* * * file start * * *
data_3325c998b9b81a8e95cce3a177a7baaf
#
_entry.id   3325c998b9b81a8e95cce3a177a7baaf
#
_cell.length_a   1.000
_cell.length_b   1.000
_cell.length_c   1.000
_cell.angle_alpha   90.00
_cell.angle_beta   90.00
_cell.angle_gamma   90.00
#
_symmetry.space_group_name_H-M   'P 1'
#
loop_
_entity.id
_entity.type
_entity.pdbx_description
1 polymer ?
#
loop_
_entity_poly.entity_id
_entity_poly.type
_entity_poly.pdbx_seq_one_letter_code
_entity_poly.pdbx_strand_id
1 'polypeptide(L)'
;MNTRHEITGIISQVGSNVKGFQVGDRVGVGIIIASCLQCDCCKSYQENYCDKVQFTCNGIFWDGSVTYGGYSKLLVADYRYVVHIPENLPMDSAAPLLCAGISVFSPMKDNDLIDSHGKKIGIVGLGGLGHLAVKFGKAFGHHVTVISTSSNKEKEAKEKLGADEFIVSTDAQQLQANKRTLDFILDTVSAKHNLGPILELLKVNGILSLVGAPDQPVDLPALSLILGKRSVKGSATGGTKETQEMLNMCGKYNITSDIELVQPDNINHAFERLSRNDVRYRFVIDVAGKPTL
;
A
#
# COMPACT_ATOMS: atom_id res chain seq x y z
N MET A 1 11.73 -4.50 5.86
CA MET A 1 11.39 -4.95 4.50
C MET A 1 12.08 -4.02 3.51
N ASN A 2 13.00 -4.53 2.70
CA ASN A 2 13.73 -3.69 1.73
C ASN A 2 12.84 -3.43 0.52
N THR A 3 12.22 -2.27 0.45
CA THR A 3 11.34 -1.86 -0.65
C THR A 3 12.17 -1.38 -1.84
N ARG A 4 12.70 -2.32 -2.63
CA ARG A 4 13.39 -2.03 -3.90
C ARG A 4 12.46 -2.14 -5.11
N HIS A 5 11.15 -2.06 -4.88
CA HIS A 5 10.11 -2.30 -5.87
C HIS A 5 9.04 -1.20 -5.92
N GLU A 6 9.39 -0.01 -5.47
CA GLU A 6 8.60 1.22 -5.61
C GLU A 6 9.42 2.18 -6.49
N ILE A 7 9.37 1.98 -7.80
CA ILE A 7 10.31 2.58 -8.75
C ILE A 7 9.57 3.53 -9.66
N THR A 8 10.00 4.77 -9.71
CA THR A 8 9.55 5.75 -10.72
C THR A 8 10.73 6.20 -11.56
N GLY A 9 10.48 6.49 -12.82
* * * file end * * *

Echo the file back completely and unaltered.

data_3325c998b9b81a8e95cce3a177a7baaf
#
_entry.id   3325c998b9b81a8e95cce3a177a7baaf
#
_cell.length_a   1.000
_cell.length_b   1.000
_cell.length_c   1.000
_cell.angle_alpha   90.00
_cell.angle_beta   90.00
_cell.angle_gamma   90.00
#
_symmetry.space_group_name_H-M   'P 1'
#
loop_
_entity.id
_entity.type
_entity.pdbx_description
1 polymer ?
#
loop_
_entity_poly.entity_id
_entity_poly.type
_entity_poly.pdbx_seq_one_letter_code
_entity_poly.pdbx_strand_id
1 'polypeptide(L)'
;MNTRHEITGIISQVGSNVKGFQVGDRVGVGIIIASCLQCDCCKSYQENYCDKVQFTCNGIFWDGSVTYGGYSKLLVADYRYVVHIPENLPMDSAAPLLCAGISVFSPMKDNDLIDSHGKKIGIVGLGGLGHLAVKFGKAFGHHVTVISTSSNKEKEAKEKLGADEFIVSTDAQQLQANKRTLDFILDTVSAKHNLGPILELLKVNGILSLVGAPDQPVDLPALSLILGKRSVKGSATGGTKETQEMLNMCGKYNITSDIELVQPDNINHAFERLSRNDVRYRFVIDVAGKPTL
;
A
#
# COMPACT_ATOMS: atom_id res chain seq x y z
N MET A 1 11.73 -4.50 5.86
CA MET A 1 11.39 -4.95 4.50
C MET A 1 12.08 -4.02 3.51
N ASN A 2 13.00 -4.53 2.70
CA ASN A 2 13.73 -3.69 1.73
C ASN A 2 12.84 -3.43 0.52
N THR A 3 12.22 -2.27 0.45
CA THR A 3 11.34 -1.86 -0.65
C THR A 3 12.17 -1.38 -1.84
N ARG A 4 12.70 -2.32 -2.63
CA ARG A 4 13.39 -2.03 -3.90
C ARG A 4 12.46 -2.14 -5.11
N HIS A 5 11.15 -2.06 -4.88
CA HIS A 5 10.11 -2.30 -5.87
C HIS A 5 9.04 -1.20 -5.92
N GLU A 6 9.39 -0.01 -5.47
CA GLU A 6 8.60 1.22 -5.61
C GLU A 6 9.42 2.18 -6.49
N ILE A 7 9.37 1.98 -7.80
CA ILE A 7 10.31 2.58 -8.75
C ILE A 7 9.57 3.53 -9.66
N THR A 8 10.00 4.77 -9.71
CA THR A 8 9.55 5.75 -10.72
C THR A 8 10.73 6.20 -11.56
N GLY A 9 10.48 6.49 -12.82